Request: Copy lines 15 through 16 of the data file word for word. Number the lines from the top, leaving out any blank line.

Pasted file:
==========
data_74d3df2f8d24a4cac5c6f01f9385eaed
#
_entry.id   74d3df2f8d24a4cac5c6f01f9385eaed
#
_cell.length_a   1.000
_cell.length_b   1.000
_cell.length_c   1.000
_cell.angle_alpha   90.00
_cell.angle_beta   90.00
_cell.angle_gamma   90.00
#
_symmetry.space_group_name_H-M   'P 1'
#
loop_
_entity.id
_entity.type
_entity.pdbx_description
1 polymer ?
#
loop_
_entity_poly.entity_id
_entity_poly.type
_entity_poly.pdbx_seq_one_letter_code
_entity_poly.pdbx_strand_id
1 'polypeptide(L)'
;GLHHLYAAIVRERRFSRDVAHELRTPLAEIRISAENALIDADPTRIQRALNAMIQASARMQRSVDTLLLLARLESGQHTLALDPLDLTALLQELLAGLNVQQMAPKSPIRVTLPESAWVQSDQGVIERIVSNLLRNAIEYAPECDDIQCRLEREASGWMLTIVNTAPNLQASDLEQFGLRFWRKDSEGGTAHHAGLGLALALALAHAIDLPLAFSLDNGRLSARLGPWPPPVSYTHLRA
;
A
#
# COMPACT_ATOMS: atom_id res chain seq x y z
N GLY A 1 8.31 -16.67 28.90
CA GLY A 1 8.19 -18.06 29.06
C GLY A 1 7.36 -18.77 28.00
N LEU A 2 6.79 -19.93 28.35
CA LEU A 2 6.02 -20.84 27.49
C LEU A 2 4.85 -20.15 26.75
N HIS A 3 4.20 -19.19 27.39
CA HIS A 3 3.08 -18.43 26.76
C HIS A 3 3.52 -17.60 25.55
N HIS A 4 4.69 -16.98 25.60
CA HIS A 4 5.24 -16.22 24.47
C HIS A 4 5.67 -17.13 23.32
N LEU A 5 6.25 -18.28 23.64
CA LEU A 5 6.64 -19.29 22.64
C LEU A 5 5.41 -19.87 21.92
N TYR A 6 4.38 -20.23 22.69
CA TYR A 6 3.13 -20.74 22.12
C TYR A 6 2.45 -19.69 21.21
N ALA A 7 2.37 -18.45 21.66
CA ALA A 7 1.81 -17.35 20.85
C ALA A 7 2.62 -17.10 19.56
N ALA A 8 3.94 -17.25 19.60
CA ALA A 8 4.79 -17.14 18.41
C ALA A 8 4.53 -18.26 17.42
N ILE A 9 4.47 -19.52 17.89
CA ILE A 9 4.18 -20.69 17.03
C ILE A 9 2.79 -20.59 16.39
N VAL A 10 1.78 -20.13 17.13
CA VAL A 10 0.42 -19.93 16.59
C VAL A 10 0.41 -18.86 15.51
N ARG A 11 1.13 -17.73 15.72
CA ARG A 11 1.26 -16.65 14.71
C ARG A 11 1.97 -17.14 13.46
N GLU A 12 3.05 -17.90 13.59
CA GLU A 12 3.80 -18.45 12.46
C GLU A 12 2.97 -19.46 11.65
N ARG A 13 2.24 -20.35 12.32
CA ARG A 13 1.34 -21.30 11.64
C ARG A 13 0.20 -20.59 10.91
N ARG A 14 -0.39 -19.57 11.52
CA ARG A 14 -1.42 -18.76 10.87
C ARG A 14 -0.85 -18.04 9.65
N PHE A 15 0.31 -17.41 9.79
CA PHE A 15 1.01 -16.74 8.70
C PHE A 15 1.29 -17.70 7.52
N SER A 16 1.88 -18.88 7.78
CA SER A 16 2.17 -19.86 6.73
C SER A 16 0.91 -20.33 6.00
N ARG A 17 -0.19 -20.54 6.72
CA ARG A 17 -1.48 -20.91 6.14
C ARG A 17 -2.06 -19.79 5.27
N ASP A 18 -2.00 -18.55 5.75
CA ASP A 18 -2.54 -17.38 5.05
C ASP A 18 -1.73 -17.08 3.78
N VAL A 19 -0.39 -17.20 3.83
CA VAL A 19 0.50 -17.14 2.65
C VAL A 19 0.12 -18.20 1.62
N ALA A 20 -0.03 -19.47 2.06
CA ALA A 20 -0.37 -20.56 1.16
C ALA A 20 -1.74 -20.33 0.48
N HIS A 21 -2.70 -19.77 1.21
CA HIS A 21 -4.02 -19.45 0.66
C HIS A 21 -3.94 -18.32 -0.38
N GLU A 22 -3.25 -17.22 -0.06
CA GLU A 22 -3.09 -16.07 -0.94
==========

_entity.id
_entity.type